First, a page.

Most fuel prices rise in Dominican Republic
The Ministry of Industry, Commerce, and MSMEs ordered that, for the week of August 1 to 7, fuels are sold at the following prices:
- Premium Gasoline will sell at RD $ 205.50 per gallon, it rises RD $ 0.30 per gallon.
- Regular Gasoline will sell at RD $ 195.20 per gallon, it rises RD $ 0.40 per gallon.
- Regular gas will sell at RD $ 149.80 per gallon, it will increase RD $ 0.50 per gallon.
- Optimal Diesel will sell at RD $ 164.60 per gallon, it will increase RD $ 0.40 per gallon.
- Avtur will sell at RD $ 117.60 per gallon, it rises RD $ 1.20 per gallon.
- Kerosene will sell for RD $ 141.80 per gallon, it rises RD $ 1.50 per gallon.
- Fuel Oil # 6 will sell for RD $ 101.00 per gallon and remains at its price.
- Fuel Oil 1% S will sell at RD $ 110.00 per gallon, it rises RD $ 0.30 per gallon.
- Liquefied Petroleum Gas (LPG) will sell at RD $ 111.20 / gl: it rises RD $ 1.10 per gallon.
- Natural Gas RD $ 28.97 per cubic meter, maintains its price.
According to a MICM note, earlier this year, the coronavirus pandemic reduced daily oil consumption to one-third of normal consumption, at a time when the rise in electric vehicles and the shift to renewable energy sources were already underway prompting downward revisions to long-term oil demand projections. This situation has led some OPEC authorities to wonder if the dramatic disruption of demand this year augurs a permanent change and what would be the best way to manage supply if the oil era is coming to an end.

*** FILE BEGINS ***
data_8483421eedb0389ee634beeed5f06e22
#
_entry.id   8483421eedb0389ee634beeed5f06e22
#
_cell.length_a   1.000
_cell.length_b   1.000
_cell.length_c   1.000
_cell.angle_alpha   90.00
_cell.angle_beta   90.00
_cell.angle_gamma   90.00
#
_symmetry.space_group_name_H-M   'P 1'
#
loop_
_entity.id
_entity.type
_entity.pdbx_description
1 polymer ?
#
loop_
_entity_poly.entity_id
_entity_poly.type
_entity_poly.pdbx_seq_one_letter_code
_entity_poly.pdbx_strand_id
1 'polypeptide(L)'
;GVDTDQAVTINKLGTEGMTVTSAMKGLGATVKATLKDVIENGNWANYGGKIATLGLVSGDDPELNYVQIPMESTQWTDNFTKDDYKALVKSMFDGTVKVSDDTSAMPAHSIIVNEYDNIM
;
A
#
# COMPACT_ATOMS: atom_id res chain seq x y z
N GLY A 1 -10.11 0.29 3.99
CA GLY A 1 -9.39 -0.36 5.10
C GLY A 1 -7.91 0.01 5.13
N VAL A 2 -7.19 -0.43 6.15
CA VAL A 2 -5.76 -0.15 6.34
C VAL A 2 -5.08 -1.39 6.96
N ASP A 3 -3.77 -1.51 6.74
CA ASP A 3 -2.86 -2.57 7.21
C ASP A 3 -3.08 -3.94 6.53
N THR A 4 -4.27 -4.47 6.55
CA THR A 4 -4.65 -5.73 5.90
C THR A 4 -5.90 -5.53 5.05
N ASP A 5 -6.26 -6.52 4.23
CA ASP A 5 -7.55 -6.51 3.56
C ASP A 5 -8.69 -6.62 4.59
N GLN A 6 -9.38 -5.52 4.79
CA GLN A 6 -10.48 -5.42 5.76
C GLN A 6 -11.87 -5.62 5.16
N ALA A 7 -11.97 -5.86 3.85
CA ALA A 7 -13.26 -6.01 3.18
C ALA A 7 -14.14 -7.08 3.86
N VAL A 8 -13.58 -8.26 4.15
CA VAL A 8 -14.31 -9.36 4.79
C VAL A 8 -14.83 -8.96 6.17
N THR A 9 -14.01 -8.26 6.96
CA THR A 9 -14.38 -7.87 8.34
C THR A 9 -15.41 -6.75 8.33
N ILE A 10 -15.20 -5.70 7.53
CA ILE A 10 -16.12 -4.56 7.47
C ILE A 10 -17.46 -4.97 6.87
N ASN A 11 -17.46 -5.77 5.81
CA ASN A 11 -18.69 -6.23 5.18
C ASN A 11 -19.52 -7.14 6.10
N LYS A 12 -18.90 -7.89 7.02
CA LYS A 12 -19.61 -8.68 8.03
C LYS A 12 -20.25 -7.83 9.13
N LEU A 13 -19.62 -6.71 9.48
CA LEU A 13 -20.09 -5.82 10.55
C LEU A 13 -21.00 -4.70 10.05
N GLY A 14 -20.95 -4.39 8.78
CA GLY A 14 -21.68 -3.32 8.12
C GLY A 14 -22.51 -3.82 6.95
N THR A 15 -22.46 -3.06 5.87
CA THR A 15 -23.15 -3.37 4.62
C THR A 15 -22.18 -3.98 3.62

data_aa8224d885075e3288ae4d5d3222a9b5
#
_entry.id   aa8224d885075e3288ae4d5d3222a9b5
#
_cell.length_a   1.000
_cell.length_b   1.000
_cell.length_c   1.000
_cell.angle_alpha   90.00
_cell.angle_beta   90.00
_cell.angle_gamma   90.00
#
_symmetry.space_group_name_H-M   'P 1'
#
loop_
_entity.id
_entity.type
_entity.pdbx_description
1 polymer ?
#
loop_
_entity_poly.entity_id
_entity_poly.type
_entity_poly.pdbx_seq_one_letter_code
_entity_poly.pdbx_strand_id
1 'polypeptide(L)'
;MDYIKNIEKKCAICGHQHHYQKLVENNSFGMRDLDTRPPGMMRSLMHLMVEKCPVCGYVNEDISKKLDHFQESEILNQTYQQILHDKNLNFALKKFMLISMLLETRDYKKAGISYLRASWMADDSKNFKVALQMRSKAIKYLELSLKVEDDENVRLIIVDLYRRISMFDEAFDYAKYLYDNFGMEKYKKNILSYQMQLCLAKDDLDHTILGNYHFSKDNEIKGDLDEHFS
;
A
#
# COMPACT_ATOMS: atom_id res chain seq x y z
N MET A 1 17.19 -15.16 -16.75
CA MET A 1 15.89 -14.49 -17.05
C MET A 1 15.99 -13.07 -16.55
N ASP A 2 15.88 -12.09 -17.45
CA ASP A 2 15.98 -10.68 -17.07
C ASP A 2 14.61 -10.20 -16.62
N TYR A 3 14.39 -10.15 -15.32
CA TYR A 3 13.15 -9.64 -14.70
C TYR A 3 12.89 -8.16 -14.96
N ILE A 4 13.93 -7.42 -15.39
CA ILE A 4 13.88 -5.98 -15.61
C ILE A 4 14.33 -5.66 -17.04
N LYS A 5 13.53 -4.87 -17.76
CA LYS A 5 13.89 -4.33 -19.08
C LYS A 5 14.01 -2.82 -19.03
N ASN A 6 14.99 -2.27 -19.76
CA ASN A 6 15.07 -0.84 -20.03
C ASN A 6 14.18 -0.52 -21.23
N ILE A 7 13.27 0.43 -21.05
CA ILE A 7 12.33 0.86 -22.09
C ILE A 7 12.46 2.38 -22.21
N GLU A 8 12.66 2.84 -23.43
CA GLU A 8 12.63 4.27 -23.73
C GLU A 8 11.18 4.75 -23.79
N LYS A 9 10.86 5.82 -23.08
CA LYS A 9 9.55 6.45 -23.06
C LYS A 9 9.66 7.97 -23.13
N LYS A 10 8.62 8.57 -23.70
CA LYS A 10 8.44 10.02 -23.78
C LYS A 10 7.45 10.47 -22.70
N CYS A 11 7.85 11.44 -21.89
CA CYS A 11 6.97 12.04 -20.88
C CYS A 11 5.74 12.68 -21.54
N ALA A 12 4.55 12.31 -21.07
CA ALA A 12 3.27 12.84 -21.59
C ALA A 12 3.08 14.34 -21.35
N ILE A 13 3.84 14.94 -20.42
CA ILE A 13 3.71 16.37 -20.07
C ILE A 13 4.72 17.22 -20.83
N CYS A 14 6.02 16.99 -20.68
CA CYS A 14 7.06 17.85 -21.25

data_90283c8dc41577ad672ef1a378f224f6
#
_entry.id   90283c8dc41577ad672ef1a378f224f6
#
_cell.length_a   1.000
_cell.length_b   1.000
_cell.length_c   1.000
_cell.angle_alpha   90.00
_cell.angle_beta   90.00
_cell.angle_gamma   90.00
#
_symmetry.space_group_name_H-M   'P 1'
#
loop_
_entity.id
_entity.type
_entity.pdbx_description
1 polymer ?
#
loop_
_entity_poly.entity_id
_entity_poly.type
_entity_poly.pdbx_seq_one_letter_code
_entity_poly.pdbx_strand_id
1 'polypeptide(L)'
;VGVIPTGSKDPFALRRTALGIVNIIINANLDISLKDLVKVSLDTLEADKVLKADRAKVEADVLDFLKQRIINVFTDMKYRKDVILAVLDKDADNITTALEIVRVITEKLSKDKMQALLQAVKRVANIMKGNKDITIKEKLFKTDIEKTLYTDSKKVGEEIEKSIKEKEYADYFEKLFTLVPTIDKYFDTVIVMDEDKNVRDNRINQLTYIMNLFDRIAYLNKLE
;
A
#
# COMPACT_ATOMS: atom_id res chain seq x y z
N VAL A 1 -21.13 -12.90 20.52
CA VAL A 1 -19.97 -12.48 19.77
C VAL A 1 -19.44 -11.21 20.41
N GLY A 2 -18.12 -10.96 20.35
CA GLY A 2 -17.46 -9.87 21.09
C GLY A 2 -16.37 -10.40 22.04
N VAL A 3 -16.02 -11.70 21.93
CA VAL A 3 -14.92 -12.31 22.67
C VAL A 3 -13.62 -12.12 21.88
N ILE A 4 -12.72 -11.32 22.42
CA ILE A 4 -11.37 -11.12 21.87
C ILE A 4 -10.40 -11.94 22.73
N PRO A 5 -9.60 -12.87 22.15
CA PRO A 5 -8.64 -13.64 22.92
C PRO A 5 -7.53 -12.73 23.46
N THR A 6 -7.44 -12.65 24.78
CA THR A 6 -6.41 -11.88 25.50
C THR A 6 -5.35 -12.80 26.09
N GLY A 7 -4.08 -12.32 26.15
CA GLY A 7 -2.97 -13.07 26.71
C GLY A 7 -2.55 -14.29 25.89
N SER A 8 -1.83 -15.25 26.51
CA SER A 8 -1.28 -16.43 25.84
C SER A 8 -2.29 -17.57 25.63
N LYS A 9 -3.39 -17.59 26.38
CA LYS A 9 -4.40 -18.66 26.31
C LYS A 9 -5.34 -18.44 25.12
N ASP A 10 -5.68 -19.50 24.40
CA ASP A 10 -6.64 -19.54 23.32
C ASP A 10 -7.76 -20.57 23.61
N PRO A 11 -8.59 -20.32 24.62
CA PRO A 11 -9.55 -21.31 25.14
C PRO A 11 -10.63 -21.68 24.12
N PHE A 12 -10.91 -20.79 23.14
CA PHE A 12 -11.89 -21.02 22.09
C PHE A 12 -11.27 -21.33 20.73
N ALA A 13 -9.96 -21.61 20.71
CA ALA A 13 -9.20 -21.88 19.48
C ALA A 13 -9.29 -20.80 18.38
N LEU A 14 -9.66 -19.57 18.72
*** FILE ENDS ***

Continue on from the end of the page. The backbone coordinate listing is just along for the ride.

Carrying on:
The world is waking up to a new reality and trying to work around it all, there is a possibility in the minds of all the key players that consumption will never fully recover. This year’s crisis, which caused oil to drop below $ 16 a barrel, led most OPEC + members to question long-held views on-demand growth prospects.
OPEC’s work will be more difficult in the future due to lower demand and increased non-OPEC production. In 2019, the world consumed 99.7 million barrels per day, and OPEC originally anticipated that it would increase to 101 million BPD by 2020. However, this year’s worldwide closure due to the pandemic, which caused the paralysis of flights and dramatically reduced street traffic led OPEC to lower the 2020 forecast to 91 million BPD, with demand expectations for 2021 still below 2019 levels.
Energy analysts, oil companies, and producer countries have been trying for a long time to calculate when the world will reach the “peak of oil,” from which point consumption will begin to fall permanently. However, demand has steadily increased each year, with occasional exceptions amid economic crises. OPEC has been lowering its expectations, in 2007 I forecast that by 2030 world demand would reach 118 million BPD, last year they made the correction to 108.3 million BPD, and their November report is expected to show another downward revision.